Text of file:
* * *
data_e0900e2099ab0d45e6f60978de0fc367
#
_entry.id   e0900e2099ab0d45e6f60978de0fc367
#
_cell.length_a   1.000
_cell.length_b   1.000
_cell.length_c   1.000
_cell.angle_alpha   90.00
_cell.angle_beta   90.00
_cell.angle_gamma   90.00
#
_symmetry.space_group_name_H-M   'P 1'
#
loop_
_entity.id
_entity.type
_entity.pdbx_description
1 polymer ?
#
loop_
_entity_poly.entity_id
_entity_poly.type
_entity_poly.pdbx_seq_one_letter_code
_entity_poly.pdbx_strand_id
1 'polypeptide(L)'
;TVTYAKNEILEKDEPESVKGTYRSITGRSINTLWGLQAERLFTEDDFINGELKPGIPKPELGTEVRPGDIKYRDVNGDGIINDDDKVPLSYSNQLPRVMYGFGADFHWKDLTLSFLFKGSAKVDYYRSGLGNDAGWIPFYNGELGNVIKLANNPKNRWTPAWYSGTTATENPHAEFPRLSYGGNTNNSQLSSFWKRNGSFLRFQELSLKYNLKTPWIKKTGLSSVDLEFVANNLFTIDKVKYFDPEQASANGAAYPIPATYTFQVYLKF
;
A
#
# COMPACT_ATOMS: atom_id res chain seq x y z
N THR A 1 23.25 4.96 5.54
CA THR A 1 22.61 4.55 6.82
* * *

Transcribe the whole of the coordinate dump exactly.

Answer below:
data_e0900e2099ab0d45e6f60978de0fc367
#
_entry.id   e0900e2099ab0d45e6f60978de0fc367
#
_cell.length_a   1.000
_cell.length_b   1.000
_cell.length_c   1.000
_cell.angle_alpha   90.00
_cell.angle_beta   90.00
_cell.angle_gamma   90.00
#
_symmetry.space_group_name_H-M   'P 1'
#
loop_
_entity.id
_entity.type
_entity.pdbx_description
1 polymer ?
#
loop_
_entity_poly.entity_id
_entity_poly.type
_entity_poly.pdbx_seq_one_letter_code
_entity_poly.pdbx_strand_id
1 'polypeptide(L)'
;TVTYAKNEILEKDEPESVKGTYRSITGRSINTLWGLQAERLFTEDDFINGELKPGIPKPELGTEVRPGDIKYRDVNGDGIINDDDKVPLSYSNQLPRVMYGFGADFHWKDLTLSFLFKGSAKVDYYRSGLGNDAGWIPFYNGELGNVIKLANNPKNRWTPAWYSGTTATENPHAEFPRLSYGGNTNNSQLSSFWKRNGSFLRFQELSLKYNLKTPWIKKTGLSSVDLEFVANNLFTIDKVKYFDPEQASANGAAYPIPATYTFQVYLKF
;
A
#
# COMPACT_ATOMS: atom_id res chain seq x y z
N THR A 1 23.25 4.96 5.54
CA THR A 1 22.61 4.55 6.82